Maj. Hank McIntire
Rep. Greg Hughes, R-Draper formally
introduces HB 309, "Scott
B. Lundell Tuition Waiver for National Guard
Members' Surviving Dependents"
during a press conference in Governor Jon M.
Hunstman's office Feb. 2.
LAKE CITY — A bill
waiving tuition for surviving family members of Servicemen
and women who gave the ultimate sacrifice was formally
introduced Feb. 2 during a press conference attended by
Governor Jon M. Huntsman, Jr., and members of the Utah
HB 309, the Scott B.
Lundell Tuition Waiver for National Guard Members' Surviving
Dependents bill is sponsored by Rep. Greg Hughes, R-Draper.
It is named after Utah National Guard 2nd Lt. Scott B.
The Guardsman was killed in
Afghanistan last November and his sacrifice placed the war
in Afghanistan back into the hearts and minds of many
Utahans who may not have realized that Utah Guard members
are still serving on the front lines.
“There is a collective debt
we all share,” Hughes said. “Anything we can do as state
policymakers to acknowledge that and try to repay that debt
is our obligation.”
The bill seeks to waive
undergraduate tuition at state colleges and universities for
the dependents of Utah Service members killed in action
while on active duty. The waiver is good for up to eight
semesters which is enough to earn a bachelor's degree.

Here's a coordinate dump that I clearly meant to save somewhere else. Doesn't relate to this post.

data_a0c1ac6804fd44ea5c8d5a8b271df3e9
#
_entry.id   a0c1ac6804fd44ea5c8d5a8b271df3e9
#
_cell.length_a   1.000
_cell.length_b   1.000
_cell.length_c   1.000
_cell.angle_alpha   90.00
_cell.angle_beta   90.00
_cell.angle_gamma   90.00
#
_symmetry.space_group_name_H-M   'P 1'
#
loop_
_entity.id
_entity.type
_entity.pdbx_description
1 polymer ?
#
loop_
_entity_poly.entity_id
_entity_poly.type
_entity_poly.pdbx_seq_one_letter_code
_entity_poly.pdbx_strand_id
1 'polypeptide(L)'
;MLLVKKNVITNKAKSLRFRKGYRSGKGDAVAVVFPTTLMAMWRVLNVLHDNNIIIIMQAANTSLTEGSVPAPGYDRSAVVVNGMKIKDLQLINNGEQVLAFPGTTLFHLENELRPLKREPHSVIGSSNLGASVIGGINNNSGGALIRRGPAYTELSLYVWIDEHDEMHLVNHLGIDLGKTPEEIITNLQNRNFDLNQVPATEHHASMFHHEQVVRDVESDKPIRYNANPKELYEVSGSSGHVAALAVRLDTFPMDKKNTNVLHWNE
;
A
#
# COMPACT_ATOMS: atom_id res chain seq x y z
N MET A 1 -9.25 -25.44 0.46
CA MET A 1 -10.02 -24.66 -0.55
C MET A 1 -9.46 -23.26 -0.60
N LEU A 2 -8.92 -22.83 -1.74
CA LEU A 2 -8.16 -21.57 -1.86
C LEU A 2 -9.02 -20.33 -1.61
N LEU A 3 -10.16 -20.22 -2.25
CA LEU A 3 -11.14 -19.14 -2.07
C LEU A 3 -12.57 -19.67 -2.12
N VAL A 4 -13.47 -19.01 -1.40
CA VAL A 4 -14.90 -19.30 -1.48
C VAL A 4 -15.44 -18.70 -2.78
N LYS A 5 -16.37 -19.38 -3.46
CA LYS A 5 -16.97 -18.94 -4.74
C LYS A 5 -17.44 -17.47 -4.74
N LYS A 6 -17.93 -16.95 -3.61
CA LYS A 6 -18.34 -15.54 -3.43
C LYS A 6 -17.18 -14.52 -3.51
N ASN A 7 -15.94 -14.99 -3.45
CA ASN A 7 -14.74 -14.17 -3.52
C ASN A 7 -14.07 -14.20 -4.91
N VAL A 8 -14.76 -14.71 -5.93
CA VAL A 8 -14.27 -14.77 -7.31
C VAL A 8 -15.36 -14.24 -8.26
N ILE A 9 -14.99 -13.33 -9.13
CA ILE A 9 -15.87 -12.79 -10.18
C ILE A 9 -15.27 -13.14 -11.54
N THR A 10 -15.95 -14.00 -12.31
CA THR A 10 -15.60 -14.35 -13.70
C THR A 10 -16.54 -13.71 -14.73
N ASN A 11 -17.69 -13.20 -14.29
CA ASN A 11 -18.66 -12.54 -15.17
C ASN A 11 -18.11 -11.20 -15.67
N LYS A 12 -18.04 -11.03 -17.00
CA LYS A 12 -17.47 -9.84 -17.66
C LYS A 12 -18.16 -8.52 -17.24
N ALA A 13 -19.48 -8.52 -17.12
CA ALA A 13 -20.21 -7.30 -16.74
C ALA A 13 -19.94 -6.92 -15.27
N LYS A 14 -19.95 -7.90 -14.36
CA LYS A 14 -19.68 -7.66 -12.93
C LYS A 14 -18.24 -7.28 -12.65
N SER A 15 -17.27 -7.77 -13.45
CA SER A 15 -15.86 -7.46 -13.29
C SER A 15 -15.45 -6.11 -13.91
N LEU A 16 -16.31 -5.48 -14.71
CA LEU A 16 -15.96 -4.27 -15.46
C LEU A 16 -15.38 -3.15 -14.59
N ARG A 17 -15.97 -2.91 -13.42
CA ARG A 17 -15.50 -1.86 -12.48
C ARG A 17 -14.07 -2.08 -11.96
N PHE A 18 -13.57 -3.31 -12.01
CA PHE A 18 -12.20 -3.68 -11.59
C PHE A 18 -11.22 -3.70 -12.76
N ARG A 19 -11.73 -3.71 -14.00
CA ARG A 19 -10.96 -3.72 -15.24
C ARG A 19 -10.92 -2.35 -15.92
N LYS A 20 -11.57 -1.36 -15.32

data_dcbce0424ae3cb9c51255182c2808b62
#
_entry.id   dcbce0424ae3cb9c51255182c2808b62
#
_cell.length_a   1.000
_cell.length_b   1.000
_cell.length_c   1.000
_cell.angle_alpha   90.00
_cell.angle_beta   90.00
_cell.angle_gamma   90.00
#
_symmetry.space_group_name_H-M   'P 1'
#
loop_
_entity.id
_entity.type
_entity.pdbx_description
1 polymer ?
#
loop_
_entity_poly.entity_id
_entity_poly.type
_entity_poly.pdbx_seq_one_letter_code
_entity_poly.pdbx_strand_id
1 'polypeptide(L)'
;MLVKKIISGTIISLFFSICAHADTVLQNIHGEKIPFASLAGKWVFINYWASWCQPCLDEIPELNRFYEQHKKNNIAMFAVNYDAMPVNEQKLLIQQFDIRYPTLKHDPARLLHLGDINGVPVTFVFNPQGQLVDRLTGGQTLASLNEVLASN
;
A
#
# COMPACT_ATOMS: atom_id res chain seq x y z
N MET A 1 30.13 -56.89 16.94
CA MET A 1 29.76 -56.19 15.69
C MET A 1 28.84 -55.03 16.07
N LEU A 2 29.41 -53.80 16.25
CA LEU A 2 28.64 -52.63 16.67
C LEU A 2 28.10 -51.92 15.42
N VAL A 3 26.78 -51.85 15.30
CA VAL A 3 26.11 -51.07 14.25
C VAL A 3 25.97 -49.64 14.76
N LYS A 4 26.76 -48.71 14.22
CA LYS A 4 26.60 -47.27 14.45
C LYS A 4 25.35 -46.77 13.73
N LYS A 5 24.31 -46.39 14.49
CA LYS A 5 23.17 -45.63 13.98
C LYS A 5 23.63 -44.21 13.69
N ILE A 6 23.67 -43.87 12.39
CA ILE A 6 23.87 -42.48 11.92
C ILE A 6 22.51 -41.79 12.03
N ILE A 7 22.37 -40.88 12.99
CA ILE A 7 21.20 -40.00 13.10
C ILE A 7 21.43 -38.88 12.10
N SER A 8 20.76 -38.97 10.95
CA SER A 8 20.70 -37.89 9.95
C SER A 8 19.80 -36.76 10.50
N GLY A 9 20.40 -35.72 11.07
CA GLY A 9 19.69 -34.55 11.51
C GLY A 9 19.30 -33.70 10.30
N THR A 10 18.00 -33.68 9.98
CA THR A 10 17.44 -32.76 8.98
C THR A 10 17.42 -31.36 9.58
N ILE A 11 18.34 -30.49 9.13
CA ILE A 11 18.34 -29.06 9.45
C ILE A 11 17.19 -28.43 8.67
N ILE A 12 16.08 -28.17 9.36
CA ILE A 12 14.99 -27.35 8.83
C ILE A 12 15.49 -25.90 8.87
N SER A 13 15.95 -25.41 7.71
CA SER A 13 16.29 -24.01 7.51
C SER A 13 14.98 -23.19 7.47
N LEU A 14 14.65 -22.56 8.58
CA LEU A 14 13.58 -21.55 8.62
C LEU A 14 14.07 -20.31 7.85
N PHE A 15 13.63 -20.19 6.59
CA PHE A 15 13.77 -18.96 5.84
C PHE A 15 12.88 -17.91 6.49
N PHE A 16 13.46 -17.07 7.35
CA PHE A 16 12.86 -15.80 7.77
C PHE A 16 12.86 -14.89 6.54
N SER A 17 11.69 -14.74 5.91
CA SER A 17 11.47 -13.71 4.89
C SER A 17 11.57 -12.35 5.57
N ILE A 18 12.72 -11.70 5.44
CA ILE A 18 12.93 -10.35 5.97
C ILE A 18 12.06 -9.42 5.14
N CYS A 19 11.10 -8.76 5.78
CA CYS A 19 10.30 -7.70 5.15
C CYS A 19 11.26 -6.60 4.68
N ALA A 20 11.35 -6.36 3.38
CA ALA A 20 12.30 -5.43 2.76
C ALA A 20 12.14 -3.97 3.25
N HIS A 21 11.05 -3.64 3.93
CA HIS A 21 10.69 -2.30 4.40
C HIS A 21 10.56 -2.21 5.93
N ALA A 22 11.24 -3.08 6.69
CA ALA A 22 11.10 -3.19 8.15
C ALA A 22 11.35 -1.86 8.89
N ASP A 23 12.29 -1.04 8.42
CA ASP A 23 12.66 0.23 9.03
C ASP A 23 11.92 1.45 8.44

"Today begins the formal
process for this bill," Huntsman said during the press
conference held in the executive conference room at the
Capitol. “I wanted everyone to know this bill has my
Maj. Hank McIntire
Jeanine Lundell discusses the benefits of HB 309
during the bill's introduction at the Capitol.
“Let us never forget
our Soldiers have dreams that should not be left
behind,” Huntsman said before introducing Jeanine
Lundell. "Scott Lundell, besides being a great and
courageous Soldier, was a husband and father of four.
Let us never forget Soldiers leave behind family members
who struggle in their loss.”
Jeanine Lundell called the
bill's title a great honor.
"This bill will not only
benefit my family but all other [Service members’]
families,” Lundell said. “This will make their educational
dreams possible for them."
Hughes said the bill has
yet to find a Senate sponsor but was sure it would not
suffer the same fate as a similar bill the House passed last
year. That bill died in the Senate during the session's
“There is a face associated
with the bill this year,” Hughes said. “The Lundell’s are a
powerful reminder of our Service members’ sacrifice.”